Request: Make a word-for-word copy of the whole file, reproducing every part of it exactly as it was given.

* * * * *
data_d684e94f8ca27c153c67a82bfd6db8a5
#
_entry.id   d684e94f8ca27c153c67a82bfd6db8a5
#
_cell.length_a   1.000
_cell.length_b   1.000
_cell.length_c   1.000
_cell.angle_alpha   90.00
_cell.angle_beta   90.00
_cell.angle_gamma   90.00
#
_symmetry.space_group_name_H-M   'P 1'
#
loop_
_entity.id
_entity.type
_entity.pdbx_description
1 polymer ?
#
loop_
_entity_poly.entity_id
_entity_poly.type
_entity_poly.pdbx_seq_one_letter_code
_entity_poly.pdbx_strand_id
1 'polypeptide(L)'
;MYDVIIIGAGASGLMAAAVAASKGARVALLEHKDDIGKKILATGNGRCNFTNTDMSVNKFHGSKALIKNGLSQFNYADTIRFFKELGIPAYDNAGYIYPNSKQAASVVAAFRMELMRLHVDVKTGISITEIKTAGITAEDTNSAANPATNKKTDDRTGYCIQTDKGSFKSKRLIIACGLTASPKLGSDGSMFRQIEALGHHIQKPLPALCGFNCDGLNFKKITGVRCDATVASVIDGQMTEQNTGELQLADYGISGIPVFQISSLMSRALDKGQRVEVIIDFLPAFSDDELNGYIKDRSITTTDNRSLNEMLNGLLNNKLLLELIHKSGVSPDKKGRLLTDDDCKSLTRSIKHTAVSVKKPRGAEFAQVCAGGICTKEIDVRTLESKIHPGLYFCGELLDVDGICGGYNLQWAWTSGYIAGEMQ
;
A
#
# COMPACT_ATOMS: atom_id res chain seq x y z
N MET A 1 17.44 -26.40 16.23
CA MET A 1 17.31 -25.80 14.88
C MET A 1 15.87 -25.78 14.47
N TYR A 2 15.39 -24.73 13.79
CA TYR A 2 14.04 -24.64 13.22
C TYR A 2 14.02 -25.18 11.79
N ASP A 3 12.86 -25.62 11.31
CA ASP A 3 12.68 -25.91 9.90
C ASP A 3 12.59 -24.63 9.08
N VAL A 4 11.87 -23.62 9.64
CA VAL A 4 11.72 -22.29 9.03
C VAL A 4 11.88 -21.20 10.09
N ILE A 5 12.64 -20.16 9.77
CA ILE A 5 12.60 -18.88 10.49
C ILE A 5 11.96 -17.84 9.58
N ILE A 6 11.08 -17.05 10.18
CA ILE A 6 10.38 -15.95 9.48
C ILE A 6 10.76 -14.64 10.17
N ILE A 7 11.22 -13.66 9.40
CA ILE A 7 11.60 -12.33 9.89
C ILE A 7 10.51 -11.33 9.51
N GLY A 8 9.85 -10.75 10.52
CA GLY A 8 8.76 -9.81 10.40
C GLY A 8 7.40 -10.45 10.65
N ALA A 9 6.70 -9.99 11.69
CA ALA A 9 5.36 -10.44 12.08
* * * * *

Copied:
data_d684e94f8ca27c153c67a82bfd6db8a5
#
_entry.id   d684e94f8ca27c153c67a82bfd6db8a5
#
_cell.length_a   1.000
_cell.length_b   1.000
_cell.length_c   1.000
_cell.angle_alpha   90.00
_cell.angle_beta   90.00
_cell.angle_gamma   90.00
#
_symmetry.space_group_name_H-M   'P 1'
#
loop_
_entity.id
_entity.type
_entity.pdbx_description
1 polymer ?
#
loop_
_entity_poly.entity_id
_entity_poly.type
_entity_poly.pdbx_seq_one_letter_code
_entity_poly.pdbx_strand_id
1 'polypeptide(L)'
;MYDVIIIGAGASGLMAAAVAASKGARVALLEHKDDIGKKILATGNGRCNFTNTDMSVNKFHGSKALIKNGLSQFNYADTIRFFKELGIPAYDNAGYIYPNSKQAASVVAAFRMELMRLHVDVKTGISITEIKTAGITAEDTNSAANPATNKKTDDRTGYCIQTDKGSFKSKRLIIACGLTASPKLGSDGSMFRQIEALGHHIQKPLPALCGFNCDGLNFKKITGVRCDATVASVIDGQMTEQNTGELQLADYGISGIPVFQISSLMSRALDKGQRVEVIIDFLPAFSDDELNGYIKDRSITTTDNRSLNEMLNGLLNNKLLLELIHKSGVSPDKKGRLLTDDDCKSLTRSIKHTAVSVKKPRGAEFAQVCAGGICTKEIDVRTLESKIHPGLYFCGELLDVDGICGGYNLQWAWTSGYIAGEMQ
;
A
#
# COMPACT_ATOMS: atom_id res chain seq x y z
N MET A 1 17.44 -26.40 16.23
CA MET A 1 17.31 -25.80 14.88
C MET A 1 15.87 -25.78 14.47
N TYR A 2 15.39 -24.73 13.79
CA TYR A 2 14.04 -24.64 13.22
C TYR A 2 14.02 -25.18 11.79
N ASP A 3 12.86 -25.62 11.31
CA ASP A 3 12.68 -25.91 9.90
C ASP A 3 12.59 -24.63 9.08
N VAL A 4 11.87 -23.62 9.64
CA VAL A 4 11.72 -22.29 9.03
C VAL A 4 11.88 -21.20 10.09
N ILE A 5 12.64 -20.16 9.77
CA ILE A 5 12.60 -18.88 10.49
C ILE A 5 11.96 -17.84 9.58
N ILE A 6 11.08 -17.05 10.18
CA ILE A 6 10.38 -15.95 9.48
C ILE A 6 10.76 -14.64 10.17
N ILE A 7 11.22 -13.66 9.40
CA ILE A 7 11.60 -12.33 9.89
C ILE A 7 10.51 -11.33 9.51
N GLY A 8 9.85 -10.75 10.52
CA GLY A 8 8.76 -9.81 10.40
C GLY A 8 7.40 -10.45 10.65
N ALA A 9 6.70 -9.99 11.69
CA ALA A 9 5.36 -10.44 12.08